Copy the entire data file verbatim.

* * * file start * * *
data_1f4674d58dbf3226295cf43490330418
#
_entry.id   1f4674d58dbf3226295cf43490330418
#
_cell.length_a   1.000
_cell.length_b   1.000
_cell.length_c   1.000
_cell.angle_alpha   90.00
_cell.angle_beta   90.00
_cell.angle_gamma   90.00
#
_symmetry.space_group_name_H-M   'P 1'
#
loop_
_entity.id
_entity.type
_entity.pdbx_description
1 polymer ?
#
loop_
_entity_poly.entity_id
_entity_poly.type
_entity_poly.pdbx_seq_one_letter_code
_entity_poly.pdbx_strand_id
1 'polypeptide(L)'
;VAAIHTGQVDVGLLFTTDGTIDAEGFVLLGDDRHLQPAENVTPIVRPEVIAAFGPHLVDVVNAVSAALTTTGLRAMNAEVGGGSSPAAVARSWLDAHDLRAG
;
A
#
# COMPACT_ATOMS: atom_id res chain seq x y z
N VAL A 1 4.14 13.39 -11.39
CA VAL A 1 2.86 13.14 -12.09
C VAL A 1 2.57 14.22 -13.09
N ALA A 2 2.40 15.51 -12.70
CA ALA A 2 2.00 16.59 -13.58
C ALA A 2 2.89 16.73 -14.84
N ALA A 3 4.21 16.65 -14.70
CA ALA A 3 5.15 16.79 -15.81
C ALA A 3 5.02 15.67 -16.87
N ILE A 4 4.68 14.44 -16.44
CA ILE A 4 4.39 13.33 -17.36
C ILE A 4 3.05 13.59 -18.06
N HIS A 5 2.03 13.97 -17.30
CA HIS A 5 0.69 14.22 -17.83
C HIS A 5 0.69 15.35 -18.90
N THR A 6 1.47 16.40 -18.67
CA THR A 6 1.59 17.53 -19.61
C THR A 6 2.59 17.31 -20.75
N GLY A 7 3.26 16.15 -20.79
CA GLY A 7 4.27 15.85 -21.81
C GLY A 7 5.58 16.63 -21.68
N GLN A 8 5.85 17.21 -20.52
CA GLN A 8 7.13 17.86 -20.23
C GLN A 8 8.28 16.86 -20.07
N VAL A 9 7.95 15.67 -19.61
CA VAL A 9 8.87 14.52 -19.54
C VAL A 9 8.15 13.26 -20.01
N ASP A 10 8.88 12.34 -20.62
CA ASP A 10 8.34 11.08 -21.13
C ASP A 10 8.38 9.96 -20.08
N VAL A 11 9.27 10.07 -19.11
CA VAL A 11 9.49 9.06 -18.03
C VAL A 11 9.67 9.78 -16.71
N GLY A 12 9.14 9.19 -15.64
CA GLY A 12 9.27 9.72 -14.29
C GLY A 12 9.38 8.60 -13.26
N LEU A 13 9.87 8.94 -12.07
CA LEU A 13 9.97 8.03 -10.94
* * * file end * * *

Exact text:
data_1f4674d58dbf3226295cf43490330418
#
_entry.id   1f4674d58dbf3226295cf43490330418
#
_cell.length_a   1.000
_cell.length_b   1.000
_cell.length_c   1.000
_cell.angle_alpha   90.00
_cell.angle_beta   90.00
_cell.angle_gamma   90.00
#
_symmetry.space_group_name_H-M   'P 1'
#
loop_
_entity.id
_entity.type
_entity.pdbx_description
1 polymer ?
#
loop_
_entity_poly.entity_id
_entity_poly.type
_entity_poly.pdbx_seq_one_letter_code
_entity_poly.pdbx_strand_id
1 'polypeptide(L)'
;VAAIHTGQVDVGLLFTTDGTIDAEGFVLLGDDRHLQPAENVTPIVRPEVIAAFGPHLVDVVNAVSAALTTTGLRAMNAEVGGGSSPAAVARSWLDAHDLRAG
;
A
#
# COMPACT_ATOMS: atom_id res chain seq x y z
N VAL A 1 4.14 13.39 -11.39
CA VAL A 1 2.86 13.14 -12.09
C VAL A 1 2.57 14.22 -13.09
N ALA A 2 2.40 15.51 -12.70
CA ALA A 2 2.00 16.59 -13.58
C ALA A 2 2.89 16.73 -14.84
N ALA A 3 4.21 16.65 -14.70
CA ALA A 3 5.15 16.79 -15.81
C ALA A 3 5.02 15.67 -16.87
N ILE A 4 4.68 14.44 -16.44
CA ILE A 4 4.39 13.33 -17.36
C ILE A 4 3.05 13.59 -18.06
N HIS A 5 2.03 13.97 -17.30
CA HIS A 5 0.69 14.22 -17.83
C HIS A 5 0.69 15.35 -18.90
N THR A 6 1.47 16.40 -18.67
CA THR A 6 1.59 17.53 -19.61
C THR A 6 2.59 17.31 -20.75
N GLY A 7 3.26 16.15 -20.79
CA GLY A 7 4.27 15.85 -21.81
C GLY A 7 5.58 16.63 -21.68
N GLN A 8 5.85 17.21 -20.52
CA GLN A 8 7.13 17.86 -20.23
C GLN A 8 8.28 16.86 -20.07
N VAL A 9 7.95 15.67 -19.61
CA VAL A 9 8.87 14.52 -19.54
C VAL A 9 8.15 13.26 -20.01
N ASP A 10 8.88 12.34 -20.62
CA ASP A 10 8.34 11.08 -21.13
C ASP A 10 8.38 9.96 -20.08
N VAL A 11 9.27 10.07 -19.11
CA VAL A 11 9.49 9.06 -18.03
C VAL A 11 9.67 9.78 -16.71
N GLY A 12 9.14 9.19 -15.64
CA GLY A 12 9.27 9.72 -14.29
C GLY A 12 9.38 8.60 -13.26
N LEU A 13 9.87 8.94 -12.07
CA LEU A 13 9.97 8.03 -10.94